Kyoto Mechanism and Paris Agreement, what’s the difference?
Renewable Energy Followers 18th Jihoon Oh
[Material 1. ETS and Carbon taxes in the world ]
On 31st October 2021 to 12th November, COP 26 (Conference of the Parties) which was not held last year will continue its conference at Glasgow, United Kingdom. As South Korean government’s updated NDC (Nationally Developed Contribution) is expected to be announced, COP26 will be discussing detailed issues in order to control rising earth temperature under 1.5℃. Through this article, let’s check out backgrounds of UNFCCC (United Nations Framework Convention on Climate Change) and differences between Kyoto Mechanism and Paris Agreement
In Rio de Janeiro 1992, as a United Nations framework to prevent global warming, Countries worldwide gathered establishing UNFCCC (United Nations Framework Convention on Climate Change). After the establishment, parties held COP to discuss countermeasures to nationally decrease the green gas emissions. The scientific and objective evidences that governments used were reports from IPCC (Intergovernmental Panel on Climate Change) which recently issued 6th Assessment Report. With the discussions shared, in Kyoto December 1997, COP3 announced Kyoto Mechanism that enable countries to achieve green house gas emission goals easily by implementing market system. Kyoto Mechanism can be classified into three methods and multiple commitment periods. The three methods introduced are ETS(Emissions Trading Scheme), JI(Joint Implementation) and CDM(Clean Development Mechanism). Let’s check out what exactly they are.
First, ETS is an allocating mechanism which primarily sets carbon discharge limits to specific countries and each country distributes carbon credits in various ways including paid allocation, free allocation or auction to companies or organizations. Then, the companies can trade their carbon credit through the market. For example, let’s assume there are two companies, A and B. A company discharged carbon less than expected which leaves them surplus carbon credit. However, Company B discharged carbon more than expected. In this situation, two companies can trade Carbon credits which are also called as AAUs (Assigned Amount Unit). Through this method, a country can efficiently and effectively control national greenhouse gas emissions.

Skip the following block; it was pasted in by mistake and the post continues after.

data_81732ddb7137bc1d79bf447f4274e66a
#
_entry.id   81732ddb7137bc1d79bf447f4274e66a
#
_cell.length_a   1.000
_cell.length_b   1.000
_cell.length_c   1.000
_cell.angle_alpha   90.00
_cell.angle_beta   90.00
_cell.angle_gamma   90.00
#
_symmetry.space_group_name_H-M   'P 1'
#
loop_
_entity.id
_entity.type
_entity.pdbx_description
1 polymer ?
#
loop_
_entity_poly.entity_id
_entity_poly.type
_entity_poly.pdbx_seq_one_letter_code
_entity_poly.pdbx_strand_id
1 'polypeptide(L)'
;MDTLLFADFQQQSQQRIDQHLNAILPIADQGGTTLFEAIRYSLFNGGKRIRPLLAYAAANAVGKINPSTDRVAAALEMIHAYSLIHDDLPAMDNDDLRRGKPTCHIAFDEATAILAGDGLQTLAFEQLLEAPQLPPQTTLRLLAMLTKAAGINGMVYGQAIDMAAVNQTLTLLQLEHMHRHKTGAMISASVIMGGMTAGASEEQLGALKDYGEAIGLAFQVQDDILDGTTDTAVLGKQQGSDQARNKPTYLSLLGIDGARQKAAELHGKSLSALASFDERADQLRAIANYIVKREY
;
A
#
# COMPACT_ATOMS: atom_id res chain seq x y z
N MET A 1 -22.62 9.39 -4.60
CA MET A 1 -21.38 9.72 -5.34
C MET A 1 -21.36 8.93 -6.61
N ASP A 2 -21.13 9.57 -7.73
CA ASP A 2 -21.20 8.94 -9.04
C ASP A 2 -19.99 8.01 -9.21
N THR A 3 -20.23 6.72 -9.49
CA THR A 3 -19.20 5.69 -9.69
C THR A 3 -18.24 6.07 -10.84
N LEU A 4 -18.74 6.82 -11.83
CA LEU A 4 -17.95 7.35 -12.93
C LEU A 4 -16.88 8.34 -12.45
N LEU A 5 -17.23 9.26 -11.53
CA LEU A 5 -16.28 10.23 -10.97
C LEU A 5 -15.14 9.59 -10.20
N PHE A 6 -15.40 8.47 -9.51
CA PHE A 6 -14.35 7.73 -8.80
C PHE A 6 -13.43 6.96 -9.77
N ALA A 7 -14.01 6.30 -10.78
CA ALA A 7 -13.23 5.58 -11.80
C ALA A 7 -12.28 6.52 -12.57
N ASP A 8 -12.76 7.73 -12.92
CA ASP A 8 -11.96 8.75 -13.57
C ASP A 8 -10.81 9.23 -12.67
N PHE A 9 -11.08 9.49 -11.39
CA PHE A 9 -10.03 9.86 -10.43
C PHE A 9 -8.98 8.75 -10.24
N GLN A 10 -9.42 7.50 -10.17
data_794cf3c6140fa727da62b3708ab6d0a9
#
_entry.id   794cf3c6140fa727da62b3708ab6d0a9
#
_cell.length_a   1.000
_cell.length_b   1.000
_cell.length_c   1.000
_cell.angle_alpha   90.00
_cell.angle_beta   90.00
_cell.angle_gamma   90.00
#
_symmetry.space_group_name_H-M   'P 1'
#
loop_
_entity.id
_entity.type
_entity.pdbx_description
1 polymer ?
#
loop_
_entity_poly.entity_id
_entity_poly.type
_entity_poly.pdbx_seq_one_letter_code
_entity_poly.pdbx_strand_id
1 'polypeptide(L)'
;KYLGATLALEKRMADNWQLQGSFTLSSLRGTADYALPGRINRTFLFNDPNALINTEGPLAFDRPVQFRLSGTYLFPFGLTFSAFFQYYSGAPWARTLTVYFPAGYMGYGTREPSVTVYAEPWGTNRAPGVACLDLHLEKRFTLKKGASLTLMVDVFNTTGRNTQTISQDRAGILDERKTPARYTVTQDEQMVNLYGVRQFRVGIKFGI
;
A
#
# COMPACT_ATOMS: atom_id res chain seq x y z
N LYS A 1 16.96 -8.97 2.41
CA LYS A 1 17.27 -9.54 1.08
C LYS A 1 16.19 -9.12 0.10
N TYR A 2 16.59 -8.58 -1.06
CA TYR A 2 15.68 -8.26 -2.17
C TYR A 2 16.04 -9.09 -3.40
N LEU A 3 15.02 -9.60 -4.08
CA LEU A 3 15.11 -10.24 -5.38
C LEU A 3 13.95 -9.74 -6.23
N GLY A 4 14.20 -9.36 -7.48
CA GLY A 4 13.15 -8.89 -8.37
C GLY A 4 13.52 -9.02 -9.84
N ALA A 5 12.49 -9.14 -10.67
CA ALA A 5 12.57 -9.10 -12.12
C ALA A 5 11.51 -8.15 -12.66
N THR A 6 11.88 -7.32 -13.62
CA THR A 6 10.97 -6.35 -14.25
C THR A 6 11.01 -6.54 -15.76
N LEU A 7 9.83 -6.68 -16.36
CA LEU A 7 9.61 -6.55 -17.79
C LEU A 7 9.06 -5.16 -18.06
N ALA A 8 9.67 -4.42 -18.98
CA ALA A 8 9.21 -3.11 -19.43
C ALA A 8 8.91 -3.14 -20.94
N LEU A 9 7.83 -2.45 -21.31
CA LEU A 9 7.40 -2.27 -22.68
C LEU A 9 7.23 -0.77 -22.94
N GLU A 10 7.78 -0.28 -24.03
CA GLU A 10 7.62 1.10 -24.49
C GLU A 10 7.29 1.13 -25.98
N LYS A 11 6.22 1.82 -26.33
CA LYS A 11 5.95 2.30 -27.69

Second, JI is an offsetting mechanism which allows Appendix 1 country’s organization to invest or participate in another Appendix 1 country’s greenhouse gas reduction program. Appedix 1 countries includes Unitied States of America, European Union, Canada, Russia and other countries mostly in OECD (Organization for Economic Co-operation and Development) that are widely acknowledged as developed countries. The amount reduced from investing and participating Greenhouse gas reduction program is called ERU (Emission Reduction Unit). This method can promote greenhouse gas reduction programs. Greenhouse gas reduction programs include CO2 reduction programs, Fuel transition program and other programs that can aid reducing carbon emissions.
[Material 2. Joint Implementation ]
Source : EthiCarbon
Third, CDM is also an offsetting mechanism which allows Appendix 1 country’s organization to invest or participate on non-Appendix 1 country’s greenhouse gas reduction program by considering investments or participation same as the one held in their own country. The amount reduced from investing and participating Greenhouse gas reduction program is called CER (Certified Emission Reduction). This method can benefit developing countries to learn technologies that can reduce greenhouse gas emission while global corporations from developed countries establish their own factories.
[Material 3. Clean Development Mechanism]
Source : EthiCarbon
Next, let’s move on to multiple commitment periods. The first commitment period was established from 2008 to 2012 and the second commitment period was established from 2013 to 2020. Compared to first commitment period, Second commitment period lacked participation from major countries that discharge greenhouse gas. With lack of participation, there were worrying voices from other countries about the effectiveness of the agreement which lead to Paris Agreement on December 2015 in COP21.
Major difference of Paris Agreement compared to Kyoto Mechanism is that almost all countries signed for UNFCCC participate for comprehensive countermeasures for the climate crisis. Under the Paris Agreement, each country has to submit their own NDC (Nationally Determined Contribution) every five years. Thus, similar to Kyoto mechanism, there will be cooperative approach including SDM (Sustainable Development Mechanism), NMA (Non-Market Approach). However, since there are some conflicts between developed countries and developing countries on setting out how the mechanism will be controlled and which countries will be included, implementation of the new agreement will take time.
Through these backgrounds, COP26 which could not be held due to COVID-19 is being continued. Today, humanity is moving towards the new era of climate crisis. I truly hope each country to cooperate effectively for future generations who will also be living on our good earth.
탄소배출권 에 대한 대학생신재생에너지기자단 기사 더 알아보기
1. "뜨거워지는 탄소배출권거래시장, 이해해봅시다.", 작성자(18기 오지훈), https://renewableenergyfollowers.tistory.com/3429?category=745296
2. "탄소세, 더 내야 하나요?", 18기 이시은, https://renewableenergyfollowers.org/3375?category=745296
1) 환경부, "교토의정서 이후 신 기후체제 파리협정 길라잡이", 2016.05
2) 한국외대 POSTRADE, "유럽 탄소시장과 향후 방향성 예측", 2020.08
3) 기후변화 홍보포털, "배출권 거래제", https://www.gihoo.or.kr/portal/kr/biz/kyoto.do
4) EthiCarbon by Energies 2050, "Carbon Market", https://energies2050.org/ethicarbon/carbon-markets/?lang=en
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